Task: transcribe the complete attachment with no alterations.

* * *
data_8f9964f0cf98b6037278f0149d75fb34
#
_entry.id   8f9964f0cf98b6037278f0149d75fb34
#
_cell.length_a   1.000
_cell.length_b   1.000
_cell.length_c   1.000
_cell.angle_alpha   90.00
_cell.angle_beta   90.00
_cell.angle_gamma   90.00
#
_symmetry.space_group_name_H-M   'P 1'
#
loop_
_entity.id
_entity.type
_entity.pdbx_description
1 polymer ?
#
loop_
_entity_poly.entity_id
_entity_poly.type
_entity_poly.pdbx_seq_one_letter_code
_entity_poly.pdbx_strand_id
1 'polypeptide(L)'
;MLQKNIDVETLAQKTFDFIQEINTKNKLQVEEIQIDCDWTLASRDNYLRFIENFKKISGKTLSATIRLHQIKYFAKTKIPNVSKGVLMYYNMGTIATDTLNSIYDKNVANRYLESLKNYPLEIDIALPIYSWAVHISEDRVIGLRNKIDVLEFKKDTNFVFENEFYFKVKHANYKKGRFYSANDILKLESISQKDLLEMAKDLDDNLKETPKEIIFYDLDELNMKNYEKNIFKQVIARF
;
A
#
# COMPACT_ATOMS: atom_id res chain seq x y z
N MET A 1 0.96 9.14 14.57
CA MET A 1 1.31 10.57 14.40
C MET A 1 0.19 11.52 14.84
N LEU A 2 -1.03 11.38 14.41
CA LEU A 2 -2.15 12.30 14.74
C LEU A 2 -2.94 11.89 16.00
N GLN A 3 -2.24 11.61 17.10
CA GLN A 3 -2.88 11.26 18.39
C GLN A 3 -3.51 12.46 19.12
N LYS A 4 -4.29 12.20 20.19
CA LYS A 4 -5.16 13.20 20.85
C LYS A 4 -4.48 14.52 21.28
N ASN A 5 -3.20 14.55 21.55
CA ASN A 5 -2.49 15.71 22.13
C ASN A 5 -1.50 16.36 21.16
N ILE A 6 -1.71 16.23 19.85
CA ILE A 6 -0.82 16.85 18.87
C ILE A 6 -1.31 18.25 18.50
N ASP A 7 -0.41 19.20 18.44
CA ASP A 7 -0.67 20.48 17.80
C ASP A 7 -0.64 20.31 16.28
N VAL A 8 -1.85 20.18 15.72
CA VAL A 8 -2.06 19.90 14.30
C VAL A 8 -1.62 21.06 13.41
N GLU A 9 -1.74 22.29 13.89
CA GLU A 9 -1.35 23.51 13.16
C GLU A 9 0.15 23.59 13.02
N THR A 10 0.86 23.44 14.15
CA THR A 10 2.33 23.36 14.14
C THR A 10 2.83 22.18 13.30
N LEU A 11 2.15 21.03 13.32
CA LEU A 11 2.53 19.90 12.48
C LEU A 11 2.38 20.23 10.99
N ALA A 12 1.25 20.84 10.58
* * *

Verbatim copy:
data_8f9964f0cf98b6037278f0149d75fb34
#
_entry.id   8f9964f0cf98b6037278f0149d75fb34
#
_cell.length_a   1.000
_cell.length_b   1.000
_cell.length_c   1.000
_cell.angle_alpha   90.00
_cell.angle_beta   90.00
_cell.angle_gamma   90.00
#
_symmetry.space_group_name_H-M   'P 1'
#
loop_
_entity.id
_entity.type
_entity.pdbx_description
1 polymer ?
#
loop_
_entity_poly.entity_id
_entity_poly.type
_entity_poly.pdbx_seq_one_letter_code
_entity_poly.pdbx_strand_id
1 'polypeptide(L)'
;MLQKNIDVETLAQKTFDFIQEINTKNKLQVEEIQIDCDWTLASRDNYLRFIENFKKISGKTLSATIRLHQIKYFAKTKIPNVSKGVLMYYNMGTIATDTLNSIYDKNVANRYLESLKNYPLEIDIALPIYSWAVHISEDRVIGLRNKIDVLEFKKDTNFVFENEFYFKVKHANYKKGRFYSANDILKLESISQKDLLEMAKDLDDNLKETPKEIIFYDLDELNMKNYEKNIFKQVIARF
;
A
#
# COMPACT_ATOMS: atom_id res chain seq x y z
N MET A 1 0.96 9.14 14.57
CA MET A 1 1.31 10.57 14.40
C MET A 1 0.19 11.52 14.84
N LEU A 2 -1.03 11.38 14.41
CA LEU A 2 -2.15 12.30 14.74
C LEU A 2 -2.94 11.89 16.00
N GLN A 3 -2.24 11.61 17.10
CA GLN A 3 -2.88 11.26 18.39
C GLN A 3 -3.51 12.46 19.12
N LYS A 4 -4.29 12.20 20.19
CA LYS A 4 -5.16 13.20 20.85
C LYS A 4 -4.48 14.52 21.28
N ASN A 5 -3.20 14.55 21.55
CA ASN A 5 -2.49 15.71 22.13
C ASN A 5 -1.50 16.36 21.16
N ILE A 6 -1.71 16.23 19.85
CA ILE A 6 -0.82 16.85 18.87
C ILE A 6 -1.31 18.25 18.50
N ASP A 7 -0.41 19.20 18.44
CA ASP A 7 -0.67 20.48 17.80
C ASP A 7 -0.64 20.31 16.28
N VAL A 8 -1.85 20.18 15.72
CA VAL A 8 -2.06 19.90 14.30
C VAL A 8 -1.62 21.06 13.41
N GLU A 9 -1.74 22.29 13.89
CA GLU A 9 -1.35 23.51 13.16
C GLU A 9 0.15 23.59 13.02
N THR A 10 0.86 23.44 14.15
CA THR A 10 2.33 23.36 14.14
C THR A 10 2.83 22.18 13.30
N LEU A 11 2.15 21.03 13.32
CA LEU A 11 2.53 19.90 12.48
C LEU A 11 2.38 20.23 10.99
N ALA A 12 1.25 20.84 10.58